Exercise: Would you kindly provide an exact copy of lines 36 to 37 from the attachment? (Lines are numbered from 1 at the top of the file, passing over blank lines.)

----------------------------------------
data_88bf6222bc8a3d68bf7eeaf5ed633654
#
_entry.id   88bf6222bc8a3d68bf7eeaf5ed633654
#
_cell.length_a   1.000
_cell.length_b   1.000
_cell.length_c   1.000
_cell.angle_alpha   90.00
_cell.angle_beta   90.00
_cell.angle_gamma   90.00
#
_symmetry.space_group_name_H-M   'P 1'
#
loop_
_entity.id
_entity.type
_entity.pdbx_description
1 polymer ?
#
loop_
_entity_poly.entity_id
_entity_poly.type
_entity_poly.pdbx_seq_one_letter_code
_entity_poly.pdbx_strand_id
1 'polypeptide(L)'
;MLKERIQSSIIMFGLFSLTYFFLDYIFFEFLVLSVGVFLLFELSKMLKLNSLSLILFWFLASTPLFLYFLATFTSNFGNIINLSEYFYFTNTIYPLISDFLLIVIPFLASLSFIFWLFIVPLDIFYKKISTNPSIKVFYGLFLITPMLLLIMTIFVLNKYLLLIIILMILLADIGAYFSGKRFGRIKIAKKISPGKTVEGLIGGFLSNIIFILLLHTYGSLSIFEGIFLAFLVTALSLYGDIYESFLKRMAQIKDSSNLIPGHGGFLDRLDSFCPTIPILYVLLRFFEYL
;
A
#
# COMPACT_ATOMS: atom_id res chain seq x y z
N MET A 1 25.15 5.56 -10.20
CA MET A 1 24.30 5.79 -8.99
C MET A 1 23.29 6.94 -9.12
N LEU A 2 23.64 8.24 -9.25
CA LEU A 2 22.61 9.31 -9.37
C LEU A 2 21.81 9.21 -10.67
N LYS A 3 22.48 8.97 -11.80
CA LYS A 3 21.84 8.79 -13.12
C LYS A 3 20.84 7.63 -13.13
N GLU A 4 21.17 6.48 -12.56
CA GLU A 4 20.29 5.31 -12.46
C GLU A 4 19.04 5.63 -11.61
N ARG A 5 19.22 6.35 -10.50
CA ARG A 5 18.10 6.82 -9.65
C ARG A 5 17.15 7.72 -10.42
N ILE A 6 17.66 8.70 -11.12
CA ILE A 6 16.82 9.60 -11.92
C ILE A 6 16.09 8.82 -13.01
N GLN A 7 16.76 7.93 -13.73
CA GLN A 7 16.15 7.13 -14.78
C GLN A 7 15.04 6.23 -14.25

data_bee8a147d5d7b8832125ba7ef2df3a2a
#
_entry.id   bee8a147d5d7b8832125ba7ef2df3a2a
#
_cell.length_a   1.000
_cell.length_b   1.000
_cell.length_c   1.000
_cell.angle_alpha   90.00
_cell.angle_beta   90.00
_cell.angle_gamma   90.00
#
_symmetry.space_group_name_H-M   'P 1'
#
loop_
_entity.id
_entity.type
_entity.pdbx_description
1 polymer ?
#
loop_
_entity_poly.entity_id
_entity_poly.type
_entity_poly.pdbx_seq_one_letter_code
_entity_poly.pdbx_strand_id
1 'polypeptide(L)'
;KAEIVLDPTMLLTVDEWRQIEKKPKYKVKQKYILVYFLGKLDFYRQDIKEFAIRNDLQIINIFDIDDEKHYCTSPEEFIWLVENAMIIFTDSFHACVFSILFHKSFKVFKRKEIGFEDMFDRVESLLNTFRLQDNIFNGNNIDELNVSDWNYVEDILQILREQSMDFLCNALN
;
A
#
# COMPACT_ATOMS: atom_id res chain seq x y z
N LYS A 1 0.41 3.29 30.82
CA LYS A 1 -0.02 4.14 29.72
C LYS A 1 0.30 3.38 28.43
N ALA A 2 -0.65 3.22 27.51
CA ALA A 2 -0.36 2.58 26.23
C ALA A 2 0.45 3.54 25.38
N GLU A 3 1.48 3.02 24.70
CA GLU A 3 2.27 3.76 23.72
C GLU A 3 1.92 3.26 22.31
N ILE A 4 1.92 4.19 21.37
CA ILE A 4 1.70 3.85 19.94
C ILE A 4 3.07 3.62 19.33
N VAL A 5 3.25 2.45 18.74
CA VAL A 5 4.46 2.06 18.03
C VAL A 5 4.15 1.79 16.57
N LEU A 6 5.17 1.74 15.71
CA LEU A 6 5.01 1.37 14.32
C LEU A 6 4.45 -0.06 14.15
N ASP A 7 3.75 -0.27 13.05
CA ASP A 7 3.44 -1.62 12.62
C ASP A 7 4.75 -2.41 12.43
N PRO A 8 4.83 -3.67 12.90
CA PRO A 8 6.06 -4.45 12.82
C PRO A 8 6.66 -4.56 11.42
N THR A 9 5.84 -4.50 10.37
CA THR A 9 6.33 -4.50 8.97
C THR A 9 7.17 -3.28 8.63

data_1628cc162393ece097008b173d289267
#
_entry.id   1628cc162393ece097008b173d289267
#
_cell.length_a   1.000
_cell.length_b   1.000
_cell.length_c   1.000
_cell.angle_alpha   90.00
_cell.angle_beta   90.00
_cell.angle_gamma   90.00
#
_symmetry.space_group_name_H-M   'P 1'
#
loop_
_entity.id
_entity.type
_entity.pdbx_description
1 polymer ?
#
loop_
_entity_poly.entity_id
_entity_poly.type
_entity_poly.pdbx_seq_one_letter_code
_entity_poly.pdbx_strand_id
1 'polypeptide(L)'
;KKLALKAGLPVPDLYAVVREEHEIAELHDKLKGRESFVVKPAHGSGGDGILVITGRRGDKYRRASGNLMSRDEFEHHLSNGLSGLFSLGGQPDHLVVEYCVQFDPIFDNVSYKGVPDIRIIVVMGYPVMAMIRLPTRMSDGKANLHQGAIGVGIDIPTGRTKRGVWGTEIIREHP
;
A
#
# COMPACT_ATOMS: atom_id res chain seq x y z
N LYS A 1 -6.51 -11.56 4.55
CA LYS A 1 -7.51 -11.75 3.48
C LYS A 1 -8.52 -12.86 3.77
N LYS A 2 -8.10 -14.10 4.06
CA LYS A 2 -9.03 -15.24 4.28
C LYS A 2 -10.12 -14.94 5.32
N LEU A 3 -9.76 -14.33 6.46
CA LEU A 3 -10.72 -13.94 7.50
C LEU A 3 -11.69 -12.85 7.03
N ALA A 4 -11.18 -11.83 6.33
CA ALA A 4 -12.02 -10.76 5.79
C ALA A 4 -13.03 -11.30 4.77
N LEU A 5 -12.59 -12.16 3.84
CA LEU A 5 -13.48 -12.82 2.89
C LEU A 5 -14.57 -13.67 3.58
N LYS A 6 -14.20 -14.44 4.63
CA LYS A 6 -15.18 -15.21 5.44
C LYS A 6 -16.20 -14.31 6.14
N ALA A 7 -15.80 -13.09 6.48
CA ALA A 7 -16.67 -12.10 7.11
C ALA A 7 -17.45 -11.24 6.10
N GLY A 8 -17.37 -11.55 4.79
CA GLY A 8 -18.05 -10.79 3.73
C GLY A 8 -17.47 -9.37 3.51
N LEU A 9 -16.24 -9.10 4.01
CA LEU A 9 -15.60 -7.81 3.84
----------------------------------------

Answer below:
C LEU A 2 21.81 9.21 -10.67
N LYS A 3 22.48 8.97 -11.80